Joshua, Alexandra, Jolin, Laurence, Christian

Aroma Indian Cuisine, Benicia, California, USA

8:52:07pm Friday November 10, 2017

Click to expand
with
Family
the five of us together for the first time in thirteen years
This day, this occasion, this extraordinary meal with this extraordinary family, has been a long time coming - that's  for sure. We're together again. We're a family once more. The five of us are a transformed  family now. To be sure, we're a family in which the mother and the father are no longer married to each other. Yet we're still a family. In love. As we always were. As we always will be. What happened  to make this possible?

What happened is I had a breakthrough. I realized in spite of the messy, painful circumstances of our divorce, Jolin is the mother of my children. Period. As the mother of my children, she's altered the physical universe's future with me. She's not going anywhere. Ever. That's how this meeting became possible in a space which previously only heralded pain, upset, sadness, disappointment, and reactivation for me from which I recoiled for thirteen years. Honoring Jolin as the mother of my children created the space for me to get beyond that. And believe me, while I wanted / needed  to get beyond it, I couldn't  get beyond it. I was stuck with it. Stuck with the pain. Stuck with the shame. Stuck with no possibility of ever  moving beyond it. Until now.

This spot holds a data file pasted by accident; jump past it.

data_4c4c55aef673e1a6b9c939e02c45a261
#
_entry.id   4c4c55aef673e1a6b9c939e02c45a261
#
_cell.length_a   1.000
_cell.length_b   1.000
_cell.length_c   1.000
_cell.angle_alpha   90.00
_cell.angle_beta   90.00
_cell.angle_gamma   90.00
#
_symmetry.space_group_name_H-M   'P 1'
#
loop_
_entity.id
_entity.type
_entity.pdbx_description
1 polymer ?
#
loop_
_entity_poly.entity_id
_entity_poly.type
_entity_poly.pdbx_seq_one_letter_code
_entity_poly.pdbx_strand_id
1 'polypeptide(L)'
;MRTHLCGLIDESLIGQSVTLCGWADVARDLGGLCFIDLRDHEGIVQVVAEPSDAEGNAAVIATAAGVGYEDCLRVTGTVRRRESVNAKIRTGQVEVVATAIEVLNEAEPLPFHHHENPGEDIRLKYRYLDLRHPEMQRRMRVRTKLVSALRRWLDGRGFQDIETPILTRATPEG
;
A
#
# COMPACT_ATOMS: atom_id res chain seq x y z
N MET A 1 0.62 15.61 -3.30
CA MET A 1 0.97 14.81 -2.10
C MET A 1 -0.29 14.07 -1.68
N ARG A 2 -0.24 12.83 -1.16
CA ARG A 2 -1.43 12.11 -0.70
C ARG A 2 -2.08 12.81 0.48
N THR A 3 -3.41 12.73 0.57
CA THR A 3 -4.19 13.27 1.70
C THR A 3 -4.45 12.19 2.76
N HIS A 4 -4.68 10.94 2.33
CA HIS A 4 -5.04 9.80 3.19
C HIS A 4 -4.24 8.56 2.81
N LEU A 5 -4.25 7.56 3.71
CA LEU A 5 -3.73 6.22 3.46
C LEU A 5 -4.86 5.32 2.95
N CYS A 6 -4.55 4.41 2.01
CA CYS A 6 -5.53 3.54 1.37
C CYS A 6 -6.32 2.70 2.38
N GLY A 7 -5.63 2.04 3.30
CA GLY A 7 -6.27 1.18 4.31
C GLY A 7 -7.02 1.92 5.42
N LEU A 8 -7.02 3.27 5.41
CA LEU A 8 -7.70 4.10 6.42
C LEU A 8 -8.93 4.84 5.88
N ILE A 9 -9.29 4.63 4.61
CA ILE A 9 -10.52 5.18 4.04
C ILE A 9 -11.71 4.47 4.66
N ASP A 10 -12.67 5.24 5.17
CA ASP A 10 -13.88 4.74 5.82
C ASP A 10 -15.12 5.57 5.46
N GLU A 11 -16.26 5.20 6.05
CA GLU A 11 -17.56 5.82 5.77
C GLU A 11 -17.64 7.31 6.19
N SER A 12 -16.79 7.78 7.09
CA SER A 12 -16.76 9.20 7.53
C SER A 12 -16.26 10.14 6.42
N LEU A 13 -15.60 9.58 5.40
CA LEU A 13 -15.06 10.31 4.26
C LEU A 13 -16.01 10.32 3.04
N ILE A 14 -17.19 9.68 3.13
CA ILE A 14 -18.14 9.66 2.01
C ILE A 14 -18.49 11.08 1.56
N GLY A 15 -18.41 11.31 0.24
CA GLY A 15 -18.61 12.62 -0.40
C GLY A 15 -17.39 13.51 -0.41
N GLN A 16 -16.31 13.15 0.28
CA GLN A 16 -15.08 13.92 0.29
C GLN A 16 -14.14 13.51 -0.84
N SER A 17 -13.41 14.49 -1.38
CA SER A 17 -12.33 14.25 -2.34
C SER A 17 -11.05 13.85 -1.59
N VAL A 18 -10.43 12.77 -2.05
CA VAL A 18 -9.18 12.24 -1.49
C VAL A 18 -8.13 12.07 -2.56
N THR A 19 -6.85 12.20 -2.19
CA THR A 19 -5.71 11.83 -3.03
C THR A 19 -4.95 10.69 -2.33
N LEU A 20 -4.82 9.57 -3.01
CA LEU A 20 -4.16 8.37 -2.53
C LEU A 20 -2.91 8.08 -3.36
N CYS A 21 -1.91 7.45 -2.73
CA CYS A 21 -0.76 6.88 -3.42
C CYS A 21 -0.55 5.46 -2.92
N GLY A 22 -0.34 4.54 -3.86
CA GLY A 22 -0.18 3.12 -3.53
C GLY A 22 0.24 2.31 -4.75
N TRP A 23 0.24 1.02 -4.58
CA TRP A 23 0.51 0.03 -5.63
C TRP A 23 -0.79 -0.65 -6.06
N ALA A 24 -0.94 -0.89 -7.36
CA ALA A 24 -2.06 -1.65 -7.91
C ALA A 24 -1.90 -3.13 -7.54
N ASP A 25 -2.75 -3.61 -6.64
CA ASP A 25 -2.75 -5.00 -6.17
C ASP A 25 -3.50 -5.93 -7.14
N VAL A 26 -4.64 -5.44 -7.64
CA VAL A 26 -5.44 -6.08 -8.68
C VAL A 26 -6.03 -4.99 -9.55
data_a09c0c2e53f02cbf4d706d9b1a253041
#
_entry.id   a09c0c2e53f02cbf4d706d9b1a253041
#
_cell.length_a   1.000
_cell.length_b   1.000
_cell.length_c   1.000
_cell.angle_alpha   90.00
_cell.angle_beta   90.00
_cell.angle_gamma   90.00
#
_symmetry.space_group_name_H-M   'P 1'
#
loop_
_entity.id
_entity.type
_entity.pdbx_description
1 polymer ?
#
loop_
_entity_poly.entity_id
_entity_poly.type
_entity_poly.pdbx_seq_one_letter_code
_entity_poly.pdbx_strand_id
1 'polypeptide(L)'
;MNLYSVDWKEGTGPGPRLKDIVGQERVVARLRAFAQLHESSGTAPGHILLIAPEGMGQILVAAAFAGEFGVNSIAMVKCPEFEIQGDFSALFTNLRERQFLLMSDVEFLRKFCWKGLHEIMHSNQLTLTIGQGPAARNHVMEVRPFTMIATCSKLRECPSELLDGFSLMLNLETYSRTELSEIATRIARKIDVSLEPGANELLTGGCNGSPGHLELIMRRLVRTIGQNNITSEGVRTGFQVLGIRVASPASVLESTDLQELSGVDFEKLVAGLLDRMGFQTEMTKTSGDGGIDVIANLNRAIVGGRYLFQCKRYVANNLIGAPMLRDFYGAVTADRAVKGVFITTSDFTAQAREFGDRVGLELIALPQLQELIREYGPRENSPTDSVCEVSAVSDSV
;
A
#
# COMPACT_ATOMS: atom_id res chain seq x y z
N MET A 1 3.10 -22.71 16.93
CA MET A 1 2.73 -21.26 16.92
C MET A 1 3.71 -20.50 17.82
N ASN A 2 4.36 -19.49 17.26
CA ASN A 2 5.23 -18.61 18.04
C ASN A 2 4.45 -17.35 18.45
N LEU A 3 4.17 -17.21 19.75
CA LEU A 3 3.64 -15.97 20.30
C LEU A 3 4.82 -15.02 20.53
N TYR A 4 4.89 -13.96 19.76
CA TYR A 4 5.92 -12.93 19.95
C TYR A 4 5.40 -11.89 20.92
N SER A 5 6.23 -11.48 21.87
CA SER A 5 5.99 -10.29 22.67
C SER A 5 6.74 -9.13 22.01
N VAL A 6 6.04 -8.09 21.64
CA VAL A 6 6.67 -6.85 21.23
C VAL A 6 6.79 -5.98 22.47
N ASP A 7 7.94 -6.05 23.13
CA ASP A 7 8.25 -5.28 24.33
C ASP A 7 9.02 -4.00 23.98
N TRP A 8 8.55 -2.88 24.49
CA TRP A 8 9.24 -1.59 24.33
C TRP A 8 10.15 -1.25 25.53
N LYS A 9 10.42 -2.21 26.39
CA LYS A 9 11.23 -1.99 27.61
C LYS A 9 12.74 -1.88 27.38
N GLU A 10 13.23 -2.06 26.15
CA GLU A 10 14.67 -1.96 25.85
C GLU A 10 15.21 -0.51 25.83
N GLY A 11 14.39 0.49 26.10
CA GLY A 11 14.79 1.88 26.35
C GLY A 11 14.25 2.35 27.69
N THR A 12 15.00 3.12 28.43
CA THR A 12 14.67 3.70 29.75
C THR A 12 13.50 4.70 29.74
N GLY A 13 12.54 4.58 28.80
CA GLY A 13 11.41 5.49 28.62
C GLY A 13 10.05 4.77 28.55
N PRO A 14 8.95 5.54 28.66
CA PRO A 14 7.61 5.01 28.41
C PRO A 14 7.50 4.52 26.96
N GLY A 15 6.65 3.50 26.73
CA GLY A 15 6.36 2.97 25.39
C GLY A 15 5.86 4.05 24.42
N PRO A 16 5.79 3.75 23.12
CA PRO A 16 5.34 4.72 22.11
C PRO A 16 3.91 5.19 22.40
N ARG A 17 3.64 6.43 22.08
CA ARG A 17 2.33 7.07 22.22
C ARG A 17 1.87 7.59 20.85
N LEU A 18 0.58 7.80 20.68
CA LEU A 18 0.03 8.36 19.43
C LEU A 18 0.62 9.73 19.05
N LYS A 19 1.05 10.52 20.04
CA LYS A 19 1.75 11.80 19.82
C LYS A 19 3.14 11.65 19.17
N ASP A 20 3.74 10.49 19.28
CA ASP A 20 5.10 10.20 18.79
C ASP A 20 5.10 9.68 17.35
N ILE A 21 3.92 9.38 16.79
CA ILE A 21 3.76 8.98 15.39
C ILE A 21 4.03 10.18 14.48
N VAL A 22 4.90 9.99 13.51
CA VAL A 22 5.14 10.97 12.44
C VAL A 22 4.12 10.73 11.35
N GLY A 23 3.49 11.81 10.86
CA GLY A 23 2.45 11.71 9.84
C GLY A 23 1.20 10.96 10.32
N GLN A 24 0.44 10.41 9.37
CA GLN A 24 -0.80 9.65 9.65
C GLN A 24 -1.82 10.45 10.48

Listen (there's no mystery to any of this): here's how you rehabilitate your shattered love for someone whom you once loved enough to want to spend the rest of your life with, whom you later came to associate with intense, aching, heart-breaking pain: you have to surrender the pain. If that sounds overly simple, it is  simple. But it's not easy. But hey! (and I really want you to get this): not  surrendering the pain is even harder ie it's worse  in the long run than surrendering the pain. And to surrender the pain, you first have to stop being right  about that person. To honor Jolin as the mother of my children, I had to stop being right about her. When I did, a dark clammy rank pea-soup fog lifted. I got lighter ie I lightened up. I got healthy  (no surprise there!). Having this meeting was only a matter of time after that.